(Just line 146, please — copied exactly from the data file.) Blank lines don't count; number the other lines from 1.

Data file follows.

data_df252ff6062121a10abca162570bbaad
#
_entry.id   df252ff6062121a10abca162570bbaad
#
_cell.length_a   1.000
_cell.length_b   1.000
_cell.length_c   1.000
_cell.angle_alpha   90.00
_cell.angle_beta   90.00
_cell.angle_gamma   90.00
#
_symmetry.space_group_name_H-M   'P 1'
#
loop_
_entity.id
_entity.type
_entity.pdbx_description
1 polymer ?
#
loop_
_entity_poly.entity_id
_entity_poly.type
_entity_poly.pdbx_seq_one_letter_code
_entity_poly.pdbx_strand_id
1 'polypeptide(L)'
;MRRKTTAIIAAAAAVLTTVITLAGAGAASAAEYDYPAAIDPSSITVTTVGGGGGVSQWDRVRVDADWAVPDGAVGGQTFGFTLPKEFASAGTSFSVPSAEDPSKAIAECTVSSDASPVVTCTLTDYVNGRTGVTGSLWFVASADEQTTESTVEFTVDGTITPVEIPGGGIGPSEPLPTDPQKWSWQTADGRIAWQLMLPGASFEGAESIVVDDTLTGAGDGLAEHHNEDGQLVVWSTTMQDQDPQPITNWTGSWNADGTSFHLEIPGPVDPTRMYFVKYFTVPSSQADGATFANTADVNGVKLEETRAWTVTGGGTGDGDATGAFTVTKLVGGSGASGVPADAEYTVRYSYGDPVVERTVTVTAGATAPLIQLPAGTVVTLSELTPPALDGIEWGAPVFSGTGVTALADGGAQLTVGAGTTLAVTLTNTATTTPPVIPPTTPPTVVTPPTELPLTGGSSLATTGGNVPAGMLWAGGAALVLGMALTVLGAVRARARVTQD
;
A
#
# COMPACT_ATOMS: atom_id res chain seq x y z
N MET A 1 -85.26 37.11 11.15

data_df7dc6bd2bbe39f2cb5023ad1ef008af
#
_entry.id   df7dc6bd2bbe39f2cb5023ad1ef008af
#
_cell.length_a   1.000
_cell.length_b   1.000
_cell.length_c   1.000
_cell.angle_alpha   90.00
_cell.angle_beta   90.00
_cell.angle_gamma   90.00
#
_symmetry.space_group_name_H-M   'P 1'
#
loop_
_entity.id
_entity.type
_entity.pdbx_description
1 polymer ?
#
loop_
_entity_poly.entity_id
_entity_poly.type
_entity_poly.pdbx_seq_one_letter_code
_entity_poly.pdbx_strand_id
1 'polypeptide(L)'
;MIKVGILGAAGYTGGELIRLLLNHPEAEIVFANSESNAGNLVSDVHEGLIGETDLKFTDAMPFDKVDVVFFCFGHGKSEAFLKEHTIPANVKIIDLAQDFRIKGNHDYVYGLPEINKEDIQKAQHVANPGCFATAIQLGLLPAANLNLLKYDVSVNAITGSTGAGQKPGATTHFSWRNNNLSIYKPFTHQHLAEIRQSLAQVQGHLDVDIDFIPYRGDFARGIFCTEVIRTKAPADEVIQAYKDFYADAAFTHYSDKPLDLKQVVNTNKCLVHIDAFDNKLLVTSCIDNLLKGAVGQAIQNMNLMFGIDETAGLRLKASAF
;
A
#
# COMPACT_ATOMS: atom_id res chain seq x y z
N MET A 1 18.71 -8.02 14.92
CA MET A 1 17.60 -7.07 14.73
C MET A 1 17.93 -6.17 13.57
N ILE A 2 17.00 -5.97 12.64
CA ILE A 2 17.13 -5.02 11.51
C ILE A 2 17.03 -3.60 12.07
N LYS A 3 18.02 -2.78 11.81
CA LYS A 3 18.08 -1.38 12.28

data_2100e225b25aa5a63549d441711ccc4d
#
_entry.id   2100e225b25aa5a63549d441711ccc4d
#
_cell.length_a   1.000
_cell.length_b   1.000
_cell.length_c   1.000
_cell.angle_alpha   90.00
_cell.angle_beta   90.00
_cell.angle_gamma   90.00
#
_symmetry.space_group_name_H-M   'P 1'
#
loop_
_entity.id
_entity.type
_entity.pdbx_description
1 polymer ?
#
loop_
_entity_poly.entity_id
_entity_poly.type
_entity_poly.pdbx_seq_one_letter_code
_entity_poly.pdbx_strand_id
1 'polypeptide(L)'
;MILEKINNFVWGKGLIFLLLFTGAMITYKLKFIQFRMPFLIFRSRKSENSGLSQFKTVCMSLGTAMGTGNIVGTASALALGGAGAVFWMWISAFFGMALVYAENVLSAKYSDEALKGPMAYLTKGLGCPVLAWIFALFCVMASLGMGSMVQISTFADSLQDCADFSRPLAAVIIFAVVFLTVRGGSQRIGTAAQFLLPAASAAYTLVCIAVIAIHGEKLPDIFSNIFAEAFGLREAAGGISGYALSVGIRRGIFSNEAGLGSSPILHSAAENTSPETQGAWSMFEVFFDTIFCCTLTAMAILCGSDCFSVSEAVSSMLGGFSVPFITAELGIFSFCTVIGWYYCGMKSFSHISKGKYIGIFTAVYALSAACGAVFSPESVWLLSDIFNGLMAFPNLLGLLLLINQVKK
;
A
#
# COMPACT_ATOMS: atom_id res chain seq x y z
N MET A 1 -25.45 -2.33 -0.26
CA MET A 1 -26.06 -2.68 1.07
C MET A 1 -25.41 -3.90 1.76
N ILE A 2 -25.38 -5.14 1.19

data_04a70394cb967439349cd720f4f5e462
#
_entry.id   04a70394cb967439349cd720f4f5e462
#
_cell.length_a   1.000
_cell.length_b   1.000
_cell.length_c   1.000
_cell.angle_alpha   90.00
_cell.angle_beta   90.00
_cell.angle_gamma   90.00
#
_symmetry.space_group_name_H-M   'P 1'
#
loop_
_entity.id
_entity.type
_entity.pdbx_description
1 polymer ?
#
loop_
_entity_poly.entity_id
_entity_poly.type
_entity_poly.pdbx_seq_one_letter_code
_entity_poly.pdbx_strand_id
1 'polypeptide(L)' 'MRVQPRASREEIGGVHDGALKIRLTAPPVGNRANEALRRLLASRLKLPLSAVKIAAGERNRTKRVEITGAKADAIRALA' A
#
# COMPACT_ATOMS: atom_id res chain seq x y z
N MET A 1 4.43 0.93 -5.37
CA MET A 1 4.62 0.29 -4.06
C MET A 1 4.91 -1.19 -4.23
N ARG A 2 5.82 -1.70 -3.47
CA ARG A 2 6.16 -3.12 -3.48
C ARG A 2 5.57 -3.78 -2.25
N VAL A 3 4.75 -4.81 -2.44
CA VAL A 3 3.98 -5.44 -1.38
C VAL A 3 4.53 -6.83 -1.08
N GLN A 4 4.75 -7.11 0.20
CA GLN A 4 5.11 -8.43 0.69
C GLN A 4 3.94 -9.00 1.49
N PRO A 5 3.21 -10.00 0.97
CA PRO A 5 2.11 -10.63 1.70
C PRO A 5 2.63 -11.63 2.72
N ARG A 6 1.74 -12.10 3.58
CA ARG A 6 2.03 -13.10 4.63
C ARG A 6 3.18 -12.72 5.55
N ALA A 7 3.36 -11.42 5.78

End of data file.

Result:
N ARG A 6 1.74 -12.10 3.58